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MBIE's Naked Power-Grab. - by Sharon Ritchie


Leighton Associates wonders how the Employment Relations Authority and the Employment Court somehow got to make their own rules and overrule the High Court and Parliament. When their role is only to resolve employment relationship disputes and enforce employment standards.


It looks like a naked power-grab. Like the Emperor in the fairy tale who said he had new clothes. All the courtiers pretended to admire them. Leighton Associates is the little boy who said he was naked.


The Employment Relations Act 2000 governs the implementation of employment agreements and the enforcement of minimum standards. Employment agreements are contracts for services. It says so in the Act.


MBIE and the Employment Court, though, will legalise frauds, order the obstruction of evidence in the High Court or issue gagging orders. How did that happen?


In 2006, Rooney Earthmoving Limited brought a claim for damages for breach of employment agreements against three former employees, in the Employment Relations Authority. The former employees had set up a rival company and tried to take Rooney's business away by competing with it.


The basis for the claim was a wrongful use of confidential information, in breach of a clause in the written employment agreement two of the men had. The company said the clause also bound the third man, although he did not have a written employment agreement.


Employment agreements habitually have confidentiality clauses, but a confidentiality clause is not an employment agreement. It is a clause protecting trade secrets, which are property, not employment. A client list is just about as far as a trade secret can legitimately extend. But it is still a property agreement, not an employment agreement.


But you aren't stopped from writing anything on to the same bit of paper as an employment agreement. And the idea that anything written on the same bit of paper as a contract for services therefore came within the ambit of the Ministry of Business, Innovation and Employment - or the Department of Labour as it was at the time - was the sneaky way that government officials and private lawyers took over commercial law and eventually wrecked New Zealand's legal system.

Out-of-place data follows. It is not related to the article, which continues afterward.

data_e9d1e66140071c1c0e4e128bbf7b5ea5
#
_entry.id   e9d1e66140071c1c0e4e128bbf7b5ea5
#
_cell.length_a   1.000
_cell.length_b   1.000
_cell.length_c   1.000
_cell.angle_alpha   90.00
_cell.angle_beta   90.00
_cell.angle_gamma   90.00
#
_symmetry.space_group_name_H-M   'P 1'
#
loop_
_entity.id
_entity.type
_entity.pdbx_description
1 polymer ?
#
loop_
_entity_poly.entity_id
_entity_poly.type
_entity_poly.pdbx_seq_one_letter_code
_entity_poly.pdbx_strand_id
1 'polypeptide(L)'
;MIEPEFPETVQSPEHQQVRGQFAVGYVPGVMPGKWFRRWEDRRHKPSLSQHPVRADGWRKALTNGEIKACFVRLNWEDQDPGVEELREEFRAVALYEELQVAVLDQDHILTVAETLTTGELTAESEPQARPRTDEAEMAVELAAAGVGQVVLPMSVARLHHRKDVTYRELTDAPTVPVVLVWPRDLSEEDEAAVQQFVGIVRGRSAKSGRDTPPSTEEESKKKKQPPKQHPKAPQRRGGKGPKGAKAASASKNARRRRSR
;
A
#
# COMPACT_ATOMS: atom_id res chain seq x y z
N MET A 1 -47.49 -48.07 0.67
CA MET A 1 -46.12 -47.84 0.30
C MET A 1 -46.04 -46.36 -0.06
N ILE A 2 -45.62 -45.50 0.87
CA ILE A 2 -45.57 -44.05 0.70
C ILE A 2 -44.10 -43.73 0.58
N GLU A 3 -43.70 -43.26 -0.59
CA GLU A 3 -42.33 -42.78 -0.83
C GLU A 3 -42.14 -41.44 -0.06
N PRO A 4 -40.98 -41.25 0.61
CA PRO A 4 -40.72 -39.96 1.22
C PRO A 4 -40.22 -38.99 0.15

Property contracts do not become employment agreements just by being written on the same piece of paper as an actual employment agreement, or from being labelled "employment agreement". We wouldn't expect to see the Employment Relations Authority making orders about trusts. Nor does a tort (such as infringement of intellectual property rights) become an employment relationship matter or employment standard issue just because the parties were in an employment relationship. That would mean employers had special rights over employees in all areas of their lives, there was a parallel legal system for masters and servants which extended across their whole lives, and no-one could rely on the rule of law any more.


The Employment Relations Authority and the Employment Court have very clearly delimited powers. They only have power in relation to employment agreements, which are stated to be contracts for services.


There is no power to deal with property matters or with any torts not arising from a strike or lockdown.


But they are run by employment lawyers, and in their long campaign of statutory misinterpretation, they have grabbed all the power they can. They have also abused it.

The power grab problem seems to have begun in earnest in the Rooney case.


The claim in Rooney was that the employees induced others to breach their employment agreements, misused confidential information in order to compete unfairly with Rooney through a new company, and breached their duty of loyalty to Rooney. Paul Montgomery, the Member, said that the decisions for him were whether employment agreements were breached, what the effect of the breaches was, and what damages followed.


A confidentiality agreement is not a contract for services.. A confidentiality agreement may be made between any parties, not just employer and employee. It may be an agreement between employer and employee, but it is not about services.


If you regard it as being part of an employment agreement because it is written on the same piece of paper, you can write anything on there. You then also either have a very faulty understanding of how law works or you might just be a bit of a crook.